Sponsor → Jenny Yee, First Hawaiian Bank
We have to help our most vulnerable groups with food security. It’s very simple,” Vincent Kimura says. “If you don’t have food security, life doesn’t happen.”
Kimura is the CEO of SmartYields, an agriculture-tech startup founded in 2015 in Honolulu that supports food security. “SmartYields in itself is really a data aggregator, a big data play for small farms,” he explains. The business uses sensors to record environmental, situational, vandalism, water flow, engine issues and other information. This info is compiled and cross-referenced with data from other regional farms, then analyzed to recommend best practices for enhancing yields and protecting crops.
“SmartYields is democratizing technology for small and medium farmers,” says Dawn Lippert of Elemental Excelerator, a program that helped SmartYields grow and develop in 2017. “Technology is making agriculture more efficient (and) is mostly applied to large farms. So that’s where SmartYields technology is very differentiated and interesting.”
Says Kimura: “In Colorado we worked with a farmer and he essentially saved his entire crop from a late frost while many farmers lost 40 percent to 90 percent of their crop.” That success led SmartYields to begin working with other farmers in the region, experimenting and learning as they went.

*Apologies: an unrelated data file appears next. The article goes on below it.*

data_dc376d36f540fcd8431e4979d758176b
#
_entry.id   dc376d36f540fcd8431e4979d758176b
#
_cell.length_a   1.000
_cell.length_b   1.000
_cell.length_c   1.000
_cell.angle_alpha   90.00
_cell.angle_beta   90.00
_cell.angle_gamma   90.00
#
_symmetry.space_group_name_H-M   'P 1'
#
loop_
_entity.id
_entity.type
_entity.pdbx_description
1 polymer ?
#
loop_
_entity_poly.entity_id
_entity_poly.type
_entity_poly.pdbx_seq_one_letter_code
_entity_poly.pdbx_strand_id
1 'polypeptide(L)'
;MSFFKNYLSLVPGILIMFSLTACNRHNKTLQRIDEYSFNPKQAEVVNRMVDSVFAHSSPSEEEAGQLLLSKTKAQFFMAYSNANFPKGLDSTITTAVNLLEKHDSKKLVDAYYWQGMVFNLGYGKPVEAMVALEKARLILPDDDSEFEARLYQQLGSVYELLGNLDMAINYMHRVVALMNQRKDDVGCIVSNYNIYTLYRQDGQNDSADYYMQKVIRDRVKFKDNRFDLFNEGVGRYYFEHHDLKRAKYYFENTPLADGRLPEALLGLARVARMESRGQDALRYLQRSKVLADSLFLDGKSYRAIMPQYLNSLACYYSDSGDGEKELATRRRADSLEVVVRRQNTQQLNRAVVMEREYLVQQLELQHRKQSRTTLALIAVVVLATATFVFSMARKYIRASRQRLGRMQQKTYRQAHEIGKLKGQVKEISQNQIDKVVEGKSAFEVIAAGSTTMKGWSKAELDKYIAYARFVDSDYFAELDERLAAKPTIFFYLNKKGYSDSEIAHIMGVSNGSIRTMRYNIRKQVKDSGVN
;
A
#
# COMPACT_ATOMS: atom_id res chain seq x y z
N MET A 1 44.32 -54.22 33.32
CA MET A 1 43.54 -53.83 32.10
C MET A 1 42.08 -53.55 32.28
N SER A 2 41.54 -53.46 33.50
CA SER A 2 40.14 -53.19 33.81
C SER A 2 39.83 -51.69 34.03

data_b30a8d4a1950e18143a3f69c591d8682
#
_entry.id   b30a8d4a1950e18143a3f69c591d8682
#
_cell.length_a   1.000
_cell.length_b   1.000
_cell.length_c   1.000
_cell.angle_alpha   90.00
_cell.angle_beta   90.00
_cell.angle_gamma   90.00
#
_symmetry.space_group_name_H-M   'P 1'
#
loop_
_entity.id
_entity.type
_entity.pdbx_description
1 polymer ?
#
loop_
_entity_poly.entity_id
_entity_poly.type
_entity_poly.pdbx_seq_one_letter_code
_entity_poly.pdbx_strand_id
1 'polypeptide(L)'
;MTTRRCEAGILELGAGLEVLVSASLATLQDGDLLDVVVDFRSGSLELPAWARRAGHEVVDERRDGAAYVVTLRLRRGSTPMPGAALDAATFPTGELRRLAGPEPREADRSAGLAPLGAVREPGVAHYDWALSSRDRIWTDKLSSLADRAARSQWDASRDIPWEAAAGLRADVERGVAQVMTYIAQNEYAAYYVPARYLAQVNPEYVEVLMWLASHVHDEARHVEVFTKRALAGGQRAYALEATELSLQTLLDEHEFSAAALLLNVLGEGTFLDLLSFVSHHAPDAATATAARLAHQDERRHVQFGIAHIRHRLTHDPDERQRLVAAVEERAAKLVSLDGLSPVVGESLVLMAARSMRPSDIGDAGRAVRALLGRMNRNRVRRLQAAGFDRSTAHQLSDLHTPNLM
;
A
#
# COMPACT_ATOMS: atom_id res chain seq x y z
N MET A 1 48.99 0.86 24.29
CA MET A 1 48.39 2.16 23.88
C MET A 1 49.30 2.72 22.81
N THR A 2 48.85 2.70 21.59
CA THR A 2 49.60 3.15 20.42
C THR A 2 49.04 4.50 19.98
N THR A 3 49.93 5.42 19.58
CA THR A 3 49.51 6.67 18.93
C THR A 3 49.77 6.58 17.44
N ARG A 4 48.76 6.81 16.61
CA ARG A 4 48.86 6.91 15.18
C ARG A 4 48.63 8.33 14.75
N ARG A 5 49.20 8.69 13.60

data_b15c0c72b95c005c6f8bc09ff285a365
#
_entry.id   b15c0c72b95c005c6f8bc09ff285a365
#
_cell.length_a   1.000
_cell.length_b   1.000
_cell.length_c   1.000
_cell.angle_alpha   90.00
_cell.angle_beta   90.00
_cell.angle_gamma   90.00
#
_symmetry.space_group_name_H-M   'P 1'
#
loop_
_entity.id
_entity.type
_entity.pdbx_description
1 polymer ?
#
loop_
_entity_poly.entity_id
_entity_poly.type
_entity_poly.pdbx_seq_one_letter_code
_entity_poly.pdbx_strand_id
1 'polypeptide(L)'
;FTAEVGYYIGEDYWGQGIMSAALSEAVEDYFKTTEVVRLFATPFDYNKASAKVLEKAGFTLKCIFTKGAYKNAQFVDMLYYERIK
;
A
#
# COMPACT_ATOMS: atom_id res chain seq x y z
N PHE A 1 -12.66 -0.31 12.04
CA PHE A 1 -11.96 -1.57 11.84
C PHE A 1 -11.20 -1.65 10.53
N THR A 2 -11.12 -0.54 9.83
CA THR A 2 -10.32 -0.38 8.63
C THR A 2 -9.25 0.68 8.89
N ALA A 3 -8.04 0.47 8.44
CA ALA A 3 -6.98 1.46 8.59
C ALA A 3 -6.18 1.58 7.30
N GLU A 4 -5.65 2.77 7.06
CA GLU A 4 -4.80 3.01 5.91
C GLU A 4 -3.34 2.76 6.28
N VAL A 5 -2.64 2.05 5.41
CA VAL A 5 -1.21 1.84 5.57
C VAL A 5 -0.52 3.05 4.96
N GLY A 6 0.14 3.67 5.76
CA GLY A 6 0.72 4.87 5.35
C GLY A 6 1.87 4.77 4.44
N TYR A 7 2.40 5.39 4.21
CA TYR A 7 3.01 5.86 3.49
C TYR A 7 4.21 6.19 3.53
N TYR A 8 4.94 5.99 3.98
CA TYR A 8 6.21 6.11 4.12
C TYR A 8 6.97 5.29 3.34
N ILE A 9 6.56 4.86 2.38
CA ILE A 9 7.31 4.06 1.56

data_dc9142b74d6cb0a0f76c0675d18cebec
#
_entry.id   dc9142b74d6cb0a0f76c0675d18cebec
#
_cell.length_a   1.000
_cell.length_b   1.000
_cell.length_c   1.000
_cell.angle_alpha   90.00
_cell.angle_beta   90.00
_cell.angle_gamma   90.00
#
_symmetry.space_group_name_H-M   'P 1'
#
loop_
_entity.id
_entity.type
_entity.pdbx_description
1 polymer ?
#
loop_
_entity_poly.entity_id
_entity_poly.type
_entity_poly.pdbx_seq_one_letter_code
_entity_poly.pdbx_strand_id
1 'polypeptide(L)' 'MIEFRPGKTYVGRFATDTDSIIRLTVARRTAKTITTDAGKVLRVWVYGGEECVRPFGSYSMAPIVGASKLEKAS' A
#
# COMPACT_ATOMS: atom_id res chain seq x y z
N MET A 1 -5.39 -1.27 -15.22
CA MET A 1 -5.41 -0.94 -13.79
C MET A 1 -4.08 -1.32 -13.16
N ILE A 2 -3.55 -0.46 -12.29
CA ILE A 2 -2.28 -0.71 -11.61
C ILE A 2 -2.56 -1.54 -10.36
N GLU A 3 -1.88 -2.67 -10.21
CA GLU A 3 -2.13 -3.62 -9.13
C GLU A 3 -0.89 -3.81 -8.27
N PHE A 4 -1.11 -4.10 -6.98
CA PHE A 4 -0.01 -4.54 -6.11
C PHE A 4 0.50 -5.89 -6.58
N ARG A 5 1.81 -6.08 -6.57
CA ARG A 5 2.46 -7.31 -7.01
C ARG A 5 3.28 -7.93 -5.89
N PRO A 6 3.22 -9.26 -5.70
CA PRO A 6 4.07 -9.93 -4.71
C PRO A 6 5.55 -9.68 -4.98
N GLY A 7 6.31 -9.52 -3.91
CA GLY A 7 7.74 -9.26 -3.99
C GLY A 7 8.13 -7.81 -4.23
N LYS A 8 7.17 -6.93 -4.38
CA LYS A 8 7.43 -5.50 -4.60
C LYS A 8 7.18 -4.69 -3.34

Kimura, 39, was born in Hawaii, a descendant of Japanese immigrant plantation workers. He grew up predominantly in Asia, earned a bachelor’s degree in environmental science from Oregon State and an MBA from the Thunderbird School of Global Management at Arizona State University. Kimura credits his work as an Asia-Pacific accounts manager at KPMG for teaching him knowledge management and transfer, the basis for SmartYields.
Honolulu tech accelerator Blue Startups recognized immediate potential in SmartYields, selecting it as a part of its sixth cohort in 2015, says Chenoa Farnsworth of Blue Startups. “The team is very dedicated, hardworking and not afraid to go after any opportunity that presents itself. They do not view their Hawaii roots as a constraint in any way, but only as an asset to grow into a global company,” she says.
The Vatican launched an accelerator in 2017 called Laudato Si’ Challenge and SmartYields was one of 10 in the inaugural cohort. “Pope Francis said we’re gonna put our money where our mouth is and challenge the investment and startup community to not just focus on profit, but focus on social impact,” Kimura says.
“We want social impact, we want a better future and we’re willing to accommodate profit with that. But the challenge is to change the culture. When we came back from the Vatican it was think big and bigger.”
— By Jeff Hawe
Winners will be recognized at the 31st Annual SBA Awards & Editor’s Choice Awards luncheon on Friday, May 4 at the Prince Waikiki. Click here to purchase tickets.